But signs are looking ominous like you said. Eeeep!

Pass and Move said...

You'll be able to pick it in the first few minutes. If you see Vargas and Leijer push up....look away. Cheers Faithful. Have many of your mates read this piece?

Anonymous said...

Fantastic article! 10/10.

Great read, you're very knowledgeable and you explain it logically so that it makes sense. That last paragraph nails it right on the head.

"There are some Australian pundits who would have you believe that the battle for football’s soul is being waged between the long ball and the short ball. They wave the term like a red flag, to stir up misplaced indignation, appealing to our baser emotions. In truth, the three-pass theories of Mr Charles Reep were discredited a long time ago."

It's been really tiring hearing uneducated opinions from MV/Merrick/Scottish bashers over the last few years. Calling them hackers, "kick and run" tactics, long balls etc.

I tend to think of long balls as aimless balls that have kicked long to hope for the best (such as the main tactic in AFL), with no real thought into it, roll the dice and see what happens. Meanwhile the football displayed from Fred and Hernandez have been anything but. Skillful weighted passes and through balls on the counter attack have been very entertaining and successful for Victory fans over the Merrick years.

Good read and I look forward to future articles such as this one and post game analysis. I'm praying for Victory to avoid record breaking disaster such as displayed by Adelaide this weekend :(

JD said...

Great article, great read. Love seeing the further analysis of football in Australia. It's a real rarity so keep up the good work.

I'd just keep an eye out for typos etc. Being very harsh here but detracts a bit from the piece and your excellent thought and analysis when you spot a little typo that doesn't match up to it.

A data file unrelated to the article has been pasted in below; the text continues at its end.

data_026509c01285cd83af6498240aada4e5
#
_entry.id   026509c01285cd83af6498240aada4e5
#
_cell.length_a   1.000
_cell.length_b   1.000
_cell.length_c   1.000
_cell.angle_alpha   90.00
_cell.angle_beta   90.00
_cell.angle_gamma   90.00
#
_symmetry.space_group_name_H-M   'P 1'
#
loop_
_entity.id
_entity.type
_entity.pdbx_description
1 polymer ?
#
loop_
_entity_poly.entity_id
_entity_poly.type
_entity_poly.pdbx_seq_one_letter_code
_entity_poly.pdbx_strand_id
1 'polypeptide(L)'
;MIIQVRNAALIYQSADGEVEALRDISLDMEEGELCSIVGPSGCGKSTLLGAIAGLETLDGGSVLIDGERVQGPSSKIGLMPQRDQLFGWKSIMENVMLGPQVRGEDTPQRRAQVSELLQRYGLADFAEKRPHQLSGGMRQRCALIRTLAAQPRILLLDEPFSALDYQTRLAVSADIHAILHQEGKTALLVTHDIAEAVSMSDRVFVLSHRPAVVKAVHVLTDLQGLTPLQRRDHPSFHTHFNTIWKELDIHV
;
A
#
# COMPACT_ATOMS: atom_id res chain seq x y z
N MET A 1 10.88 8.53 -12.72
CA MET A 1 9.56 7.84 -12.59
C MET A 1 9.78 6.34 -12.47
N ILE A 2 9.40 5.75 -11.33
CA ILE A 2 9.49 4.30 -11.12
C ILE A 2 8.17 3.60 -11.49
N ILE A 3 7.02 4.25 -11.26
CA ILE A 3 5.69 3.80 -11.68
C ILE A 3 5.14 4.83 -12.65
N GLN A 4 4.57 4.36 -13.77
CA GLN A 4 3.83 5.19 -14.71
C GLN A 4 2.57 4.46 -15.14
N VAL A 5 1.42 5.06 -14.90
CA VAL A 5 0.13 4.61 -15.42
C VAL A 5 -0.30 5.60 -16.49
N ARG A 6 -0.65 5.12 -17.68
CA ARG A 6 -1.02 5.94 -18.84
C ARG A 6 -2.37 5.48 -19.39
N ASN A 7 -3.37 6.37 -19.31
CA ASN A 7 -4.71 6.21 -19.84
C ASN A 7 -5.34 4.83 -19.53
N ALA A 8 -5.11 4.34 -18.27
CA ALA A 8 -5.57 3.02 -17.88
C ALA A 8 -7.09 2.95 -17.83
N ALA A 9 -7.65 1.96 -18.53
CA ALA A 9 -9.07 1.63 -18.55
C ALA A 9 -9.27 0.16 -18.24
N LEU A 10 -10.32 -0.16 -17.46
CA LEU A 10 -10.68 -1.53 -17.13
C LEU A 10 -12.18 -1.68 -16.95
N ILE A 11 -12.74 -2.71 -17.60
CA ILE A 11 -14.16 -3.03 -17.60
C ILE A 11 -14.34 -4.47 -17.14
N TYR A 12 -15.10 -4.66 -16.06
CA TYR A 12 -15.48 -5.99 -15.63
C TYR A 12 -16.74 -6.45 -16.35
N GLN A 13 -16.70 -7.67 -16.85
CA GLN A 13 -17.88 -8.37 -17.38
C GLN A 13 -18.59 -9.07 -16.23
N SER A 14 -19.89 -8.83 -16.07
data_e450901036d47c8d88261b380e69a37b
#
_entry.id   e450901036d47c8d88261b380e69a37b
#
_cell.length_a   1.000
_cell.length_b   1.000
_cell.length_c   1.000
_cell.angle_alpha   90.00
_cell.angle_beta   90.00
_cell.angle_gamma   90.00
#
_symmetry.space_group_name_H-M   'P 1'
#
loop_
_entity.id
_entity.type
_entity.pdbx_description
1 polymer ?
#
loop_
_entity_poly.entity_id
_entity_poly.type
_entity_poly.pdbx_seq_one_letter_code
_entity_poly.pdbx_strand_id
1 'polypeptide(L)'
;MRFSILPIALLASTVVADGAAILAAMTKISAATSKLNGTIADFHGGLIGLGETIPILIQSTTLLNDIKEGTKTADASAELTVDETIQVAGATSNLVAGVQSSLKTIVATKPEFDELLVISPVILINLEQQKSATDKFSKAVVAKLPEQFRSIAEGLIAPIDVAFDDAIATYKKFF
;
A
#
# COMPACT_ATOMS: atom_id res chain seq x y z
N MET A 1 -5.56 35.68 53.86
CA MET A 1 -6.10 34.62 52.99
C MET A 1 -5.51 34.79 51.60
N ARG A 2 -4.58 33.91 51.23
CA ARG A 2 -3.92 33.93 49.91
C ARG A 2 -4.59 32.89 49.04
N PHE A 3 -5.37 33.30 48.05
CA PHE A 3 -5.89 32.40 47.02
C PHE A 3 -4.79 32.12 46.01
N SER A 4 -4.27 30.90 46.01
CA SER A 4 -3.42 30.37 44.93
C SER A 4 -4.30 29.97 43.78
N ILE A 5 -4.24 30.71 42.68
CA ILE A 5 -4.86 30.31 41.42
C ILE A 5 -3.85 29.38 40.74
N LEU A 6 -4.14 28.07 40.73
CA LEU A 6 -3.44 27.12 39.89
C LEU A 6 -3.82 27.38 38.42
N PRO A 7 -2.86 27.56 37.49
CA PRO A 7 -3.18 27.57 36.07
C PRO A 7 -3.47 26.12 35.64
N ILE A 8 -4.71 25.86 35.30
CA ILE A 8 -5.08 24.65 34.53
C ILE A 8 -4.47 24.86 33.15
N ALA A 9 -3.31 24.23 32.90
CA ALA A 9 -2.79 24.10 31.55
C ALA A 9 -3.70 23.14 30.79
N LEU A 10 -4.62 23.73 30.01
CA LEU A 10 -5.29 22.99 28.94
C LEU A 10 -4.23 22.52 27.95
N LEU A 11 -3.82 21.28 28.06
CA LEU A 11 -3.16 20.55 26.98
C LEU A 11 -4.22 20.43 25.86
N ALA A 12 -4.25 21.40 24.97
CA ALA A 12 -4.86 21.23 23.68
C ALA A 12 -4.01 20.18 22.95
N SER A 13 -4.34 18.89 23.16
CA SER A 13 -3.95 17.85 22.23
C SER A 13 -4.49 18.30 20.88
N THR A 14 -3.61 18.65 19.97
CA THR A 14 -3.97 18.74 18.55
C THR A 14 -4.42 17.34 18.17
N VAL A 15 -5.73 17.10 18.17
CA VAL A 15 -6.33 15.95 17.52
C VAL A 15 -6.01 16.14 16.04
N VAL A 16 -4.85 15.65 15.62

Superb blog though.
Mon Melbourne!

Pass and Move said...

Thanks Anon, appreciate your support. Personally speaking I disliked Merrick's style of play, but I always respected it's effectiveness. He was good at what he did - rapid and organised transition on the counter.

As to this weekend, if MVC play a high line, I'd look away. All the best.

Can I ask how you found out about this site?

Pass and Move said...

Cheers JD, appreciate your support. Can I ask how you found out about this site?

I'll try, but when you've just finished typing 2000+ words, the last thing you want to do is proof read. :)

Thanks again

FootballCore said...

Great article and I think if we cast our minds back to when Ange took over at Brisbane a lot of people were thinking what is he doing?

I'm not sure Melbourne will have the patience that was afforded Ange at Brisbane and I doubt that Mehm knows what players he needs to bring that type of football about.

A smart manager needs to play the system suited to the players, for me Melbourne don't really seem to have any idea what system they're playing, They are like Sheep without a shepherd... and could be led to slaughter at the weekend. Mutton anyone?

Pass and Move said...

Thanks for the comment FootballCore can I ask how you found this site?

You're right of course on every point. I'm inclined to think he's going to be afforded a lot of patience by the Board, because of the recent takeover. Time will tell.

Anonymous said...

Was Villas Bojas a youth team coach whose side came second last?

Pass and Move said...

Villas Boas used to work as Mourinho's opposition scout. He became quite famous because of a leaked dossier on Newcastle United which pretty much spelt out exactly how to beat them, from who to mark at set pieces, to which side to shove Michael Owen onto.

Anonymous said...

I guess alot of people at Melbourne are wondering how Mehmet got the job, considering his history. The belief is that his low salary offsets the team & subsequently Melbourne is paying for it (because blind Freddie can see we have the best squad in the league)

Pass and Move said...